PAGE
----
Clinical basis for the knowledge of anatomy of the carotid artery: A review article

Kpuduwei SPK1,2,3
1Department of Surgery, Federal Medical Centre, Yenagoa, Bayelsa state, Nigeria.
2Department of Human Anatomy, Niger Delta University, Wilberforce Island, Bayelsa state, Nigeria.
3Neurosurgery Division, Department of Surgery, National Hospital, Abuja, Nigeria.
Correspondence: Dr. Kpuduwei, Selekeowei Peter Kespi; +234 803 538 2152;

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The carotid artery is a major artery that supplies the head and neck region. Its internal carotid branch supplies the brain directly and serves as a major vessel of interest to neurosurgeons, while the external carotid branch mainly supplies structures in the neck, scalp and face.

Whereas, diseases like atherosclerosis and aneurysm of the extracranial or intracranial parts respectively appear to affect the wall, they also have significant effect on luminal diameter and subsequent blood flow to the end organs like the brain.

The aim of this review is to remind us of the importance of the anatomical knowledge of the vessel in clinical practice. Articles from google data base and standard texts of recent publication were reviewed. The physicians and surgeons managing patients with related conditions of the carotid artery and its branches will benefit from this review.

Keys: Common carotid artery, Internal carotid artery, External carotid artery, Brain, Anatomy, Clinical practice, Knowledge, Neurosurgery.
Yen Med J. 2020;2(3):23–28.

Cite this article: Kpuduwei SPK. Clinical basis for the knowledge of anatomy of the carotid artery: A review article. Yen Med J. 2020;2(3):23–28.


Supply of oxygenated blood to the head and neck region of the body is majorly by the carotid artery1 which also serves as major gateway for interventions relating to intracranial vasculature.2 The vertebral artery via the basilar artery joins the branches of the internal carotid artery in the cranium to form the circle of Willis.3,4 Despite the autoregulation, cerebral blood flow or perfusion pressure still depend partly on the size and capacity of the internal carotid artery and its branches.4,5 This is in addition to cardiac output, blood pressure and cardiovascular status despite the clinical state of the individual.6,7 Interestingly, the carotid artery is also known to suffer several structural and functional disease conditions, that affect its capacity to supply blood for the effectual perfusion of the brain.8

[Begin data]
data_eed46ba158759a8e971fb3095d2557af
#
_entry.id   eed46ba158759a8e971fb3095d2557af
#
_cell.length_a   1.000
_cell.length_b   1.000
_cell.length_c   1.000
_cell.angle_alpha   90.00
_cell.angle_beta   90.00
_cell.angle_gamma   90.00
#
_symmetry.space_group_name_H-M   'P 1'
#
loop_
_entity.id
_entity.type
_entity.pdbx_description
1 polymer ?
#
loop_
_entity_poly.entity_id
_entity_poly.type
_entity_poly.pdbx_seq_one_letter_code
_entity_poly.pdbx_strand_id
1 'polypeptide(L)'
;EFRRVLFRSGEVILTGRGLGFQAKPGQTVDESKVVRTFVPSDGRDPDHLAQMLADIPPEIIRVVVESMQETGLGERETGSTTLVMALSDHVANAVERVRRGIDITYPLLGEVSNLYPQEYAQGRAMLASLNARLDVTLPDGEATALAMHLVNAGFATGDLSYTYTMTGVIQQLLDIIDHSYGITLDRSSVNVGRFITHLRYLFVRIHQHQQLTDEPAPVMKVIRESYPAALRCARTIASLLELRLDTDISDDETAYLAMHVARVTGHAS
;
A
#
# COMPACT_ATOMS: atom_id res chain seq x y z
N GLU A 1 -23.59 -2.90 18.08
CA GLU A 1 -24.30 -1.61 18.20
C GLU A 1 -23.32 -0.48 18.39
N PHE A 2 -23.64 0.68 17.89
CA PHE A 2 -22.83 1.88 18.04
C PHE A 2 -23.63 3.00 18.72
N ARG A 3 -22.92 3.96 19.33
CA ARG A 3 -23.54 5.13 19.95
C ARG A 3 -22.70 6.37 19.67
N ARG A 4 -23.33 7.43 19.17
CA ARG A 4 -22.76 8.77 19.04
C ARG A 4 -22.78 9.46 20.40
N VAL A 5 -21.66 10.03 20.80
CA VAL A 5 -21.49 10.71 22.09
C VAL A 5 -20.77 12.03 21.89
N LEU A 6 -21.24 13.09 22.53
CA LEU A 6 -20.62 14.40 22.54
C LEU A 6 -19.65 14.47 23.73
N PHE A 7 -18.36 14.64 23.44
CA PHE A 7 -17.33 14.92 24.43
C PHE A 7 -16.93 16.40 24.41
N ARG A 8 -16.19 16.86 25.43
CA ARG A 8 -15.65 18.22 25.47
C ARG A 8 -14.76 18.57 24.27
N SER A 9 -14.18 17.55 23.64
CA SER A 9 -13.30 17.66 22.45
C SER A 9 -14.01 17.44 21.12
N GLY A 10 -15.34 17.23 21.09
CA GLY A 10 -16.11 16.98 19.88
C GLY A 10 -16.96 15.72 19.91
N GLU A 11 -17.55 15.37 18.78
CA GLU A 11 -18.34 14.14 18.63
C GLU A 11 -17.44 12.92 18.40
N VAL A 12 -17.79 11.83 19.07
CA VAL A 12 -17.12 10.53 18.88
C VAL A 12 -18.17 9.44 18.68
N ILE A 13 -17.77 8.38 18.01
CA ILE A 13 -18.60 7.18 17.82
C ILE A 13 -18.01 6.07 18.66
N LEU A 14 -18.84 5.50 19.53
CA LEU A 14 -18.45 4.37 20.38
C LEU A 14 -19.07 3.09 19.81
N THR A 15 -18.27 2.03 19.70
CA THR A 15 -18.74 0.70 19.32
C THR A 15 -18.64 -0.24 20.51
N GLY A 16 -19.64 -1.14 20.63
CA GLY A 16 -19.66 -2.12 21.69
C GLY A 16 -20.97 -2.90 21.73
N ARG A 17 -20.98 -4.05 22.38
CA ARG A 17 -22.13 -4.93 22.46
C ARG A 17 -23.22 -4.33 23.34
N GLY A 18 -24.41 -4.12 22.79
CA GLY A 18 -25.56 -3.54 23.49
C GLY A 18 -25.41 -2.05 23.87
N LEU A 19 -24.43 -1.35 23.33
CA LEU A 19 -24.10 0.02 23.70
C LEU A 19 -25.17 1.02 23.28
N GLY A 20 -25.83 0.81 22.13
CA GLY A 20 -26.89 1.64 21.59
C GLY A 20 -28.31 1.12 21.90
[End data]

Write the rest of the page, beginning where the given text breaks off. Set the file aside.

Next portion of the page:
The aim of this article is to appraise the anatomy of the carotid artery and the importance of its knowledge in clinical practice with regards to radiology, vascular and neurological surgery.


Review of articles by Woldeyes, Noh & Kang, Choudhry et al, Spasojević et al, Tolezani et al, Onaizah et al, Al-Rafiah et al, Koskinen et al, McKenna et al, Saba et al, Manterola et al, Yazici, Krejza et al, Eigenbrodt et al, Tahmasebpour et al and others on google scholar and recently published standard texts on anatomy of the carotid artery.


On either side of the neck, the common and internal carotid arteries are found within the carotid sheath of the deep cervical fascia, accompanied by the internal jugular vein laterally and the vagus nerve posteriorly.9,10 See Figures 1, 2 & 3. The right common carotid is shorter and has only a cervical part, whereas the left common carotid artery is longer with cervical and thoracic parts, as the former originates from the brachiocephalic trunk behind the left sternoclavicular joint, whereas, the latter comes directly from the arch of the aorta in the superior mediastinum.


In the middle and upper neck, the arteries are separated by the trachea in the lower neck and thyroid gland, larynx and pharynx.11 All major arteries arise from the aortic arch as a rule. In the classical presentation, which is about 70%), there are usually three (3) vessels: the brachiocephalic trunk on the right, the left common carotid and left subclavian artery on the left. However, there are noted several variations to this classical presentation, one of which is when the brachiocephalic trunk and left common carotid share common origin (up to 13% generally), which are more common among blacks (25%), which investigators must know. In addition to that, even the level of bifurcation of the common carotid has variations other than the classical point of C3-4 within the carotid triangle.10,11,12 An easy way of remembering it is “bi4cation at C-4”.


Surface Markings